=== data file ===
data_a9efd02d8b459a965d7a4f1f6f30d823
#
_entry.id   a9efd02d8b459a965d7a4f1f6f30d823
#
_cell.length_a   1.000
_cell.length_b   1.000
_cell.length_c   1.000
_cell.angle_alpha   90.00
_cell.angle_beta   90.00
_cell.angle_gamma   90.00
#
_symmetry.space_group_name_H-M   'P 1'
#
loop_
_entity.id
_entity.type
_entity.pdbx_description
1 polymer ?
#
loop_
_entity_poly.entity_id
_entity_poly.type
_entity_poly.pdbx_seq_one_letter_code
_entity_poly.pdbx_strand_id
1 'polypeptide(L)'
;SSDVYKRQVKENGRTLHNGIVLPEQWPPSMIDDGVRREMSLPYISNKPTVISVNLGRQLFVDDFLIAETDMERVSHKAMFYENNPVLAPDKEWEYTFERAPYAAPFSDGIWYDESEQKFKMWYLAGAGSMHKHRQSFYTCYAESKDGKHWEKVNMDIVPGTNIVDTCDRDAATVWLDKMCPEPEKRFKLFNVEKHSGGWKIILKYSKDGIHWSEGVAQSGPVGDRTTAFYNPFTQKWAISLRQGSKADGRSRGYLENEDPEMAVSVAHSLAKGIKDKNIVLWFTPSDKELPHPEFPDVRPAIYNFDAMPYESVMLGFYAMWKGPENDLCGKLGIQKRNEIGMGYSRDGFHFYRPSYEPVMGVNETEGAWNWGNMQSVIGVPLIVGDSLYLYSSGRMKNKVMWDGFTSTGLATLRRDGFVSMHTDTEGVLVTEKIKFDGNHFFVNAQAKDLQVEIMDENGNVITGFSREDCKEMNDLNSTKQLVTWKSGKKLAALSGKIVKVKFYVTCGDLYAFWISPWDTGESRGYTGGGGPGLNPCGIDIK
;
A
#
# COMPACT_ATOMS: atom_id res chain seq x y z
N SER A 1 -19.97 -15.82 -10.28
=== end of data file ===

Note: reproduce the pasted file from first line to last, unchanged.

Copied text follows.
data_a9efd02d8b459a965d7a4f1f6f30d823
#
_entry.id   a9efd02d8b459a965d7a4f1f6f30d823
#
_cell.length_a   1.000
_cell.length_b   1.000
_cell.length_c   1.000
_cell.angle_alpha   90.00
_cell.angle_beta   90.00
_cell.angle_gamma   90.00
#
_symmetry.space_group_name_H-M   'P 1'
#
loop_
_entity.id
_entity.type
_entity.pdbx_description
1 polymer ?
#
loop_
_entity_poly.entity_id
_entity_poly.type
_entity_poly.pdbx_seq_one_letter_code
_entity_poly.pdbx_strand_id
1 'polypeptide(L)'
;SSDVYKRQVKENGRTLHNGIVLPEQWPPSMIDDGVRREMSLPYISNKPTVISVNLGRQLFVDDFLIAETDMERVSHKAMFYENNPVLAPDKEWEYTFERAPYAAPFSDGIWYDESEQKFKMWYLAGAGSMHKHRQSFYTCYAESKDGKHWEKVNMDIVPGTNIVDTCDRDAATVWLDKMCPEPEKRFKLFNVEKHSGGWKIILKYSKDGIHWSEGVAQSGPVGDRTTAFYNPFTQKWAISLRQGSKADGRSRGYLENEDPEMAVSVAHSLAKGIKDKNIVLWFTPSDKELPHPEFPDVRPAIYNFDAMPYESVMLGFYAMWKGPENDLCGKLGIQKRNEIGMGYSRDGFHFYRPSYEPVMGVNETEGAWNWGNMQSVIGVPLIVGDSLYLYSSGRMKNKVMWDGFTSTGLATLRRDGFVSMHTDTEGVLVTEKIKFDGNHFFVNAQAKDLQVEIMDENGNVITGFSREDCKEMNDLNSTKQLVTWKSGKKLAALSGKIVKVKFYVTCGDLYAFWISPWDTGESRGYTGGGGPGLNPCGIDIK
;
A
#
# COMPACT_ATOMS: atom_id res chain seq x y z
N SER A 1 -19.97 -15.82 -10.28